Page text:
Nick Bradbury thinks it is time for some minor
revisions to Web 2.0, and posts
Release Notes. I’d like to highlight the points he makes regarding the web
vs. desktop and share some further thoughts on this topic (below):
- REVISION 1: It’s about providing
something useful, not something trendy.
- REVISION 2: It’s a mistake to rule
out the desktop.
- REVISION 3: Companies need to stop
saying “mine” about stuff they have no right to own.
…REVISION 2: It’s a mistake to rule out the
I rely on a number of excellent web apps
and I expect to see the web continue to become the dominant application
platform, but I believe reports of the death of desktop apps are greatly
exaggerated. The future of the web isn’t entirely web-based.
Over the next few years we’ll see a number
of new desktop apps which take advantage of the web as a platform, providing
many of the benefits of a web app with the speed, usability and (in some
cases) privacy of a desktop app. The next version of FeedDemon, for example,
ties into an online
API, and it enables customers to
which data lives “out there” on the web and which stays private to their
computer. We’re going to see much more of this.”
NewsGator – a Test Case for Web 2.0
Let me provide some context as to where Nick is
coming from on this. Nick sold his RSS reader client software company (FeedDemon)
to NewsGator. NewsGator is leading company in the the RSS / feed reader
space and a company worth looking at closely in the context of the desktop vs. web discussion.
(If you know about NewsGator, you can skip this
para). Earlier this month ,NewsGator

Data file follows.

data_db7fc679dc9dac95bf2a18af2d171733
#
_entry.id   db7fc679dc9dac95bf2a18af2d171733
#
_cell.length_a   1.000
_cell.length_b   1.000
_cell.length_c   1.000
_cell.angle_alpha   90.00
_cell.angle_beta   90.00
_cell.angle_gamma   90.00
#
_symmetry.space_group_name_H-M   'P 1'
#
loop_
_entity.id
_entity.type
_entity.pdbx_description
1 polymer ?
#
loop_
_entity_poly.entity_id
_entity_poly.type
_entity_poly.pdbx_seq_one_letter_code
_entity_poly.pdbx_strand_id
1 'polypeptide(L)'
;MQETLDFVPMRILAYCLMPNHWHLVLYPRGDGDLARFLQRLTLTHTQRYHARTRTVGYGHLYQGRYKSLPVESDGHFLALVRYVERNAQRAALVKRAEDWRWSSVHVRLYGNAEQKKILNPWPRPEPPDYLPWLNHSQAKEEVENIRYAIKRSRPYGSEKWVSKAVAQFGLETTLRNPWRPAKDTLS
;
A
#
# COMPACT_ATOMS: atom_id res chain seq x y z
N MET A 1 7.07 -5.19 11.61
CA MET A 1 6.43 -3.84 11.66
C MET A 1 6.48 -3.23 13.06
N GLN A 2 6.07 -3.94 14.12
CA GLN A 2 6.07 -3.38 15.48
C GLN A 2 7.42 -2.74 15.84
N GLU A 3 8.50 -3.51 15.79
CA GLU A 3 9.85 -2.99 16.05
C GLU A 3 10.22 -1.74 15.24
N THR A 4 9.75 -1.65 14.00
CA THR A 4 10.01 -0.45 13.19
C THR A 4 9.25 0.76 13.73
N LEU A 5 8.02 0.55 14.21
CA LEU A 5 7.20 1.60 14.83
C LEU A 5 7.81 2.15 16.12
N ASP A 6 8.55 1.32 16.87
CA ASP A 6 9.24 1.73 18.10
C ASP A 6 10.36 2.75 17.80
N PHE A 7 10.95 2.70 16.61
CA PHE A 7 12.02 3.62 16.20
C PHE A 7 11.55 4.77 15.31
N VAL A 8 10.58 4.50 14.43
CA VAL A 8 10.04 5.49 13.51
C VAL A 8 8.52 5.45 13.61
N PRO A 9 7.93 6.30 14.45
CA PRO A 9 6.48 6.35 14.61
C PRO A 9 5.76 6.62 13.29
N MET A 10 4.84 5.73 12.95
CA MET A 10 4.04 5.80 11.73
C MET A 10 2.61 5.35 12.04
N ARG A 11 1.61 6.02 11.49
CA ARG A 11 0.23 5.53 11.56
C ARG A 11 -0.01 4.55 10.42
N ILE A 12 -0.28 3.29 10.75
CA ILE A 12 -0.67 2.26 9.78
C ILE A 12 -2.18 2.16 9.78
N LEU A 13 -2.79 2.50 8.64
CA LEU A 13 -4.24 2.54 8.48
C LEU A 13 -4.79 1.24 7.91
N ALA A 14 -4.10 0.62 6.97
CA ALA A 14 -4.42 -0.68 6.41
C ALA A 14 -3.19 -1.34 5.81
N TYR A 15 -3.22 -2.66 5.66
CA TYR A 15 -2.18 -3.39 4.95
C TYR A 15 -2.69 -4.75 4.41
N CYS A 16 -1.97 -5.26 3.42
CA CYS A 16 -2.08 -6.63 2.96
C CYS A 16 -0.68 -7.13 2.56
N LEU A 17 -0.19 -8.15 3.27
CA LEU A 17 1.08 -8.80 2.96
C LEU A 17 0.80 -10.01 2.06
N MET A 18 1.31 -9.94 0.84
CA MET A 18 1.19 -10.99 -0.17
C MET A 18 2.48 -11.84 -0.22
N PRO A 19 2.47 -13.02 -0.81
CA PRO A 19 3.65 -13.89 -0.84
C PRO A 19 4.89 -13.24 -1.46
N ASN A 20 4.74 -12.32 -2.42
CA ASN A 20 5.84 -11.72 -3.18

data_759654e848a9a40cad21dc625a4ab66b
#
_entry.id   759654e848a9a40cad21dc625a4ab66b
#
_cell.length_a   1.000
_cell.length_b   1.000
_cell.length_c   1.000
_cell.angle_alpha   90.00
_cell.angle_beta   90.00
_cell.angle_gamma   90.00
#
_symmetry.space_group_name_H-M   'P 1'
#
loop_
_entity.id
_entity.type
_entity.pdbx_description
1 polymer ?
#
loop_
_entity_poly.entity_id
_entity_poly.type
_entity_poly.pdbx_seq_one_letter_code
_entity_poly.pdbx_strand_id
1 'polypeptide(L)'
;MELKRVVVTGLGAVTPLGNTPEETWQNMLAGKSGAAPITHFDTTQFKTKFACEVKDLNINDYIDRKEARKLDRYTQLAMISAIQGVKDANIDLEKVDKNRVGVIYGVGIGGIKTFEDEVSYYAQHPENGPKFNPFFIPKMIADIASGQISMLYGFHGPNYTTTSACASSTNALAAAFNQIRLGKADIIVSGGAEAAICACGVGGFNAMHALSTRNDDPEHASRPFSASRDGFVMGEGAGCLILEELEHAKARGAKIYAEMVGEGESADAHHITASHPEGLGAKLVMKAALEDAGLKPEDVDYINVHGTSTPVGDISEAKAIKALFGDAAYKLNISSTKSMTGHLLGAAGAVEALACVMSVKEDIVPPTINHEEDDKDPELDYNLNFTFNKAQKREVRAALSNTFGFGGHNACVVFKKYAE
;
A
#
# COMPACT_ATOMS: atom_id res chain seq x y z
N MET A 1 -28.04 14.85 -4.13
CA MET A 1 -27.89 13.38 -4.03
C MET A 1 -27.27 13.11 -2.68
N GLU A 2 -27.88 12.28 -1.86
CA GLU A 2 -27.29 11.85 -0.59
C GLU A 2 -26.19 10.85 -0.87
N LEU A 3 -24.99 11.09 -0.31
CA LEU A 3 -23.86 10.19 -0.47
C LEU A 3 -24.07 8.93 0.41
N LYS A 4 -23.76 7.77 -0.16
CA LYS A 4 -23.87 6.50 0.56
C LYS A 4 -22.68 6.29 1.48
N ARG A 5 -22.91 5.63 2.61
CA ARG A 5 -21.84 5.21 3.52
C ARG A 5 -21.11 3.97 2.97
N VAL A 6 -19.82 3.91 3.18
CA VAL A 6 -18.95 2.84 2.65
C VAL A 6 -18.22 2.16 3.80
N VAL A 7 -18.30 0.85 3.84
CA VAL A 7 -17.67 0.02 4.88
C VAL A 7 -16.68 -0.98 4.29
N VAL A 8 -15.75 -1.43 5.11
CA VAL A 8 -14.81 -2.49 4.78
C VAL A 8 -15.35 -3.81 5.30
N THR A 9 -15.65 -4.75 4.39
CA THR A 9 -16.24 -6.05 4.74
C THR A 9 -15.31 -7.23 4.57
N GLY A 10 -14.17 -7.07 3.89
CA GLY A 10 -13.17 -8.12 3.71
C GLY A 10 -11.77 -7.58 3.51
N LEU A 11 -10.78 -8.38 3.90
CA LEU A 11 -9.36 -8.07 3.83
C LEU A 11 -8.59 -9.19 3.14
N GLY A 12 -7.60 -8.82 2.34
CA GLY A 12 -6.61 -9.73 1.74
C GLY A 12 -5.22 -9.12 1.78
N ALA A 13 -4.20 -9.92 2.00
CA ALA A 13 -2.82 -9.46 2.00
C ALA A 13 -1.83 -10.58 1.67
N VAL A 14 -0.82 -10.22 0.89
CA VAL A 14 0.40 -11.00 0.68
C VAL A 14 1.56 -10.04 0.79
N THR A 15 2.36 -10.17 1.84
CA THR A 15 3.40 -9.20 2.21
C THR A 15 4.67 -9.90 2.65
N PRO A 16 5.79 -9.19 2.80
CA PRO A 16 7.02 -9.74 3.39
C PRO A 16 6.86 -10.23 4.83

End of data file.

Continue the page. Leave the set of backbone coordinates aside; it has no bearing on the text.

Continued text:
also acquired NetNewswire. Due to these acquisitions, NewsGator provides
a range of services and products that cross the web / desktop spectrum – it
provides an Outlook RSS / feed reader plug-in, a stand alone desktop reader app
(FeedDemon), web-only reader interface
(NewsGator Online) / service, Media Center and mobile editions, and a podcatching
product (FeedStation). The list goes on. It also has an
RSS Enterprise Server.
What makes these offerings
compelling (marketing-spiel for ‘useful’) is how a customer can use any of
Newgator’s products or services on their own or use a number of them together to solve certain scenarios
that a single offering / component can’t solve. Data synchronization is a
case in point. The challenges the company has to solve re: data
synchronization (feed subscriptions/ OPML management, feed states, users preferences, etc) make it a good
test case to understand how future service providers and software developers can
utilize the advantages of a combination of resources: connectivity to network
resources (data, webservices, etc), ‘local’ (customer data storage, to provide privacy,
security options) and the richness of applications (leveraging of local
resources e.g. processing, other ‘bits’, and Nick says, usability).
The Desktop / Web Mash-ups
If I may be allowed to paraphrase Nick, what he is
saying is that the the future of computing is distributed. It lies not just with
services delivered over the web (the
web as a
platform) nor just as a packaged desktop app with locally installed bits,
but as a mix of both. It is not an either / or future, but a
‘mashed-up’ future on a number of dimensions.
think of ‘mash-ups’ today,
they should not only be thinking about how two or more online services can be
combined to create something new, interesting and useful, delivered online only.
They should also be thinking about how to take advantage of the web and the
desktop – to provide more than the sum of these parts. For me, that’s what
makes NewsGator a true